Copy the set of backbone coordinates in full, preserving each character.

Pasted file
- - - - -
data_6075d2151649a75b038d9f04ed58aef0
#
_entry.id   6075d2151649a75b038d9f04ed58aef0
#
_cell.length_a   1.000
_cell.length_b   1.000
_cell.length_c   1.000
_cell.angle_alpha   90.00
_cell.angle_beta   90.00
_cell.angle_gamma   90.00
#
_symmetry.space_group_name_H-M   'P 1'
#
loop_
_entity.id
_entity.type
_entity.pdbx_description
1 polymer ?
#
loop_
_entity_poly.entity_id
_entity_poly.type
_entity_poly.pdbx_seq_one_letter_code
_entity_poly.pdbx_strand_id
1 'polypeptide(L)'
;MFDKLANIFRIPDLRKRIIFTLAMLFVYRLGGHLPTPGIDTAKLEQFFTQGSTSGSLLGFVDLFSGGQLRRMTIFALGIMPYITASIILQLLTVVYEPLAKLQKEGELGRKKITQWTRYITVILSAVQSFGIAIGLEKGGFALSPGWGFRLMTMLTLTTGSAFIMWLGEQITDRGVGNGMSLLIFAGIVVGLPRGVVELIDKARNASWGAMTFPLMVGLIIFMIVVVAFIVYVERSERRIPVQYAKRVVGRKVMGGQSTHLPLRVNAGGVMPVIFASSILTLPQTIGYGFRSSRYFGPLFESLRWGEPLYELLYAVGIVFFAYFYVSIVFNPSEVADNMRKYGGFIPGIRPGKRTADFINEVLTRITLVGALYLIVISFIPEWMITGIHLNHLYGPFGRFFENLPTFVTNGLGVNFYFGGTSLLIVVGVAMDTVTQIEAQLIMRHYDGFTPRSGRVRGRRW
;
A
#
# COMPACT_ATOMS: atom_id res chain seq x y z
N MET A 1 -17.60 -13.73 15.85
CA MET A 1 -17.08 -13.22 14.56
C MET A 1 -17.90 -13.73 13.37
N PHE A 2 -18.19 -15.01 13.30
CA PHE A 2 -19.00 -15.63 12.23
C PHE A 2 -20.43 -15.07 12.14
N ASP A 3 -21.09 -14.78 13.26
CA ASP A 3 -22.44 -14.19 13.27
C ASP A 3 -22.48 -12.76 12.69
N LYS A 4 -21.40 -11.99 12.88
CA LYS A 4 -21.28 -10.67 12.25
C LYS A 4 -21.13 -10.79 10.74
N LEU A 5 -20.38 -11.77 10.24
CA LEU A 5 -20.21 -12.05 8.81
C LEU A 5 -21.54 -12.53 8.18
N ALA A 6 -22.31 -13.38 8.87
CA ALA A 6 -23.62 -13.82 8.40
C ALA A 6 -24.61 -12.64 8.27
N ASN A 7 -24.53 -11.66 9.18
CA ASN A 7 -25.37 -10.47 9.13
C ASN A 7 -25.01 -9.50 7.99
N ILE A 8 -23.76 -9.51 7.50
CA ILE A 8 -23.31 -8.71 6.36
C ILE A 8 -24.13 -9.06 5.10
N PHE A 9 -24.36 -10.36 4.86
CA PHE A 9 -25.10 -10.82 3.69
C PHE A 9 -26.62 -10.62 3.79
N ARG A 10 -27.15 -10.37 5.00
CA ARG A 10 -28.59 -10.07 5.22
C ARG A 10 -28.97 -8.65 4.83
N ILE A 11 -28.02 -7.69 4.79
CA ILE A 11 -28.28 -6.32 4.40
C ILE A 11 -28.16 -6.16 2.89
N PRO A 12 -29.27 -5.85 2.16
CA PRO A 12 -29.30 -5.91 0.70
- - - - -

data_6075d2151649a75b038d9f04ed58aef0
#
_entry.id   6075d2151649a75b038d9f04ed58aef0
#
_cell.length_a   1.000
_cell.length_b   1.000
_cell.length_c   1.000
_cell.angle_alpha   90.00
_cell.angle_beta   90.00
_cell.angle_gamma   90.00
#
_symmetry.space_group_name_H-M   'P 1'
#
loop_
_entity.id
_entity.type
_entity.pdbx_description
1 polymer ?
#
loop_
_entity_poly.entity_id
_entity_poly.type
_entity_poly.pdbx_seq_one_letter_code
_entity_poly.pdbx_strand_id
1 'polypeptide(L)'
;MFDKLANIFRIPDLRKRIIFTLAMLFVYRLGGHLPTPGIDTAKLEQFFTQGSTSGSLLGFVDLFSGGQLRRMTIFALGIMPYITASIILQLLTVVYEPLAKLQKEGELGRKKITQWTRYITVILSAVQSFGIAIGLEKGGFALSPGWGFRLMTMLTLTTGSAFIMWLGEQITDRGVGNGMSLLIFAGIVVGLPRGVVELIDKARNASWGAMTFPLMVGLIIFMIVVVAFIVYVERSERRIPVQYAKRVVGRKVMGGQSTHLPLRVNAGGVMPVIFASSILTLPQTIGYGFRSSRYFGPLFESLRWGEPLYELLYAVGIVFFAYFYVSIVFNPSEVADNMRKYGGFIPGIRPGKRTADFINEVLTRITLVGALYLIVISFIPEWMITGIHLNHLYGPFGRFFENLPTFVTNGLGVNFYFGGTSLLIVVGVAMDTVTQIEAQLIMRHYDGFTPRSGRVRGRRW
;
A
#
# COMPACT_ATOMS: atom_id res chain seq x y z
N MET A 1 -17.60 -13.73 15.85
CA MET A 1 -17.08 -13.22 14.56
C MET A 1 -17.90 -13.73 13.37
N PHE A 2 -18.19 -15.01 13.30
CA PHE A 2 -19.00 -15.63 12.23
C PHE A 2 -20.43 -15.07 12.14
N ASP A 3 -21.09 -14.78 13.26
CA ASP A 3 -22.44 -14.19 13.27
C ASP A 3 -22.48 -12.76 12.69
N LYS A 4 -21.40 -11.99 12.88
CA LYS A 4 -21.28 -10.67 12.25
C LYS A 4 -21.13 -10.79 10.74
N LEU A 5 -20.38 -11.77 10.24
CA LEU A 5 -20.21 -12.05 8.81
C LEU A 5 -21.54 -12.53 8.18
N ALA A 6 -22.31 -13.38 8.87
CA ALA A 6 -23.62 -13.82 8.40
C ALA A 6 -24.61 -12.64 8.27
N ASN A 7 -24.53 -11.66 9.18
CA ASN A 7 -25.37 -10.47 9.13
C ASN A 7 -25.01 -9.50 7.99
N ILE A 8 -23.76 -9.51 7.50
CA ILE A 8 -23.31 -8.71 6.36
C ILE A 8 -24.13 -9.06 5.10
N PHE A 9 -24.36 -10.36 4.86
CA PHE A 9 -25.10 -10.82 3.69
C PHE A 9 -26.62 -10.62 3.79
N ARG A 10 -27.15 -10.37 5.00
CA ARG A 10 -28.59 -10.07 5.22
C ARG A 10 -28.97 -8.65 4.83
N ILE A 11 -28.02 -7.69 4.79
CA ILE A 11 -28.28 -6.32 4.40
C ILE A 11 -28.16 -6.16 2.89
N PRO A 12 -29.27 -5.85 2.16
CA PRO A 12 -29.30 -5.91 0.70